So, I am happy to offer eggs from chickens who are treated as farm animals and not as biological cogs.


We'll buy farm fresh eggs if/when you decide to do a Twin Cities delivery. We love orange yolks. :-)

Also, remember that we'd love to have Alma come stay with us so watch for school breaks that coincide with trips to the Cities and then just let us know that you're coming!

OK..I've been buying "Eggland's Best""Now!Great tasting CAGE FREE Eggs....."--says in the small print "All vegetarian hen feeding program" Are they "OK"?or at least better than the average?
On another subject..told you that I was reading the book by Carl Nomura...he tells of his retirement quote"My first crop was organically grown garlic. This was a brainstorm of my son-in-law, Mike Bowen. He helped me plant, but then rushed off to the Bering Strait to his fishing job. This left me the enormous job of weeding. Louise and Teri braided the garlic and rented a stall in Seattle's Pike Place Market. The total expense was fifty-two dollars and revenue was forty-eight dollars. This led to the policy of giving away all of our produce."

Sarah! Thanks for the invite for Alma. Do SPPS have spring break on March 24th? If so, I'd love to bring Alma to play with Veronica for a day! I'll bring some eggs with me.

Mom-- I think that the Eggland Cage Free would be fine. I never saw their operations, but it is better than the cheapest eggs in the dairy case.

Too funny about the book. Our first crop is organic garlic as well-- planted in October. I have the whole braiding garlic thing in mind too. Maybe everyone will get garlic braids for Christmas next year!! Mike says the trick is to price everything high enough that you end up bringing some home for the family (from the farmers market).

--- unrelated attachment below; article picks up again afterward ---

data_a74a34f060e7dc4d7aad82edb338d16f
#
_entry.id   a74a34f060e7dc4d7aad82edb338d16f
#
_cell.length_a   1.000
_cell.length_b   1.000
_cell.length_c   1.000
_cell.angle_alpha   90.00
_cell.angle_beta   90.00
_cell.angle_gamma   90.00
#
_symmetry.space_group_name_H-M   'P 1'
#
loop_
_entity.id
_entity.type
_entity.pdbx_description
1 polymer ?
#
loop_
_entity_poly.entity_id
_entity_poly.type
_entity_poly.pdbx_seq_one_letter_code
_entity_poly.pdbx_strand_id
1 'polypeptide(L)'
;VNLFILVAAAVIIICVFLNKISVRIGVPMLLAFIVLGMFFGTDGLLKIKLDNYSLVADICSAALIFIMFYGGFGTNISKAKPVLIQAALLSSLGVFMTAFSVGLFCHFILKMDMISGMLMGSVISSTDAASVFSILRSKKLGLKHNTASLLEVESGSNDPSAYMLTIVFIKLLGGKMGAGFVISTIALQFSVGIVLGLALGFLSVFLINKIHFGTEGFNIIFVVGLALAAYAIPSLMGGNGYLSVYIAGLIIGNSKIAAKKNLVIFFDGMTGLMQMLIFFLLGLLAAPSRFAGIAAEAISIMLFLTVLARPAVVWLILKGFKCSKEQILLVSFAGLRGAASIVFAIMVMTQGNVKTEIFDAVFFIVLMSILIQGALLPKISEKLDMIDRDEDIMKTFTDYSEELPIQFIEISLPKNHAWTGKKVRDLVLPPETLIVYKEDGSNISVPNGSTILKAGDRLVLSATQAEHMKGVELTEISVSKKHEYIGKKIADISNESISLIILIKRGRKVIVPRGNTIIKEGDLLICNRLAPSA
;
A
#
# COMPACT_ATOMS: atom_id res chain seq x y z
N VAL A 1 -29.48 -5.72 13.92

Thanks for the comments!


Hi, More childhood memories. We traded eggs for groceries in our little town. Later years I don't remember well, but I do know we took them to town. Now I wonder where they went from there.. I will check with some of the cousins for egg memories....OH, I hated washing those eggs! Packing them into an eggcase was the easy part. Bev

You should get WAY more money for those beautiful brown eggs of yours!!!!! They sell for almost $3.00 dz. at Cub foods for gosh sake. And the brown eggs have more nutrients especially if those girls get a chance to run around. And like I said to Mikey in the Christmas letter, stop naming the livestock. =-) Seriously, you should get more cash for those eggs, even out there. Don't let them push you around on the price. $1.50, that's insulting to you.

hey Kathy, it's Brad in Phoenix. I was surfing and came across this chick with the same name as my cousin!!! I read and then the Hayfield/Dodge Center reference and the Delta 88!! And said, that chick is my cousin!! Great writing!!

Thanks for the info Kathy. I wish I could buy eggs from you (CO is a little far). I posted a new video on my blog - that has video footage of the laying hen's treatment. I wish you lots of luck - and LOTS OF HAPPY HEN EGGS.


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This page contains a single entry by Kathryn Draeger published on March 1, 2008 5:03 AM.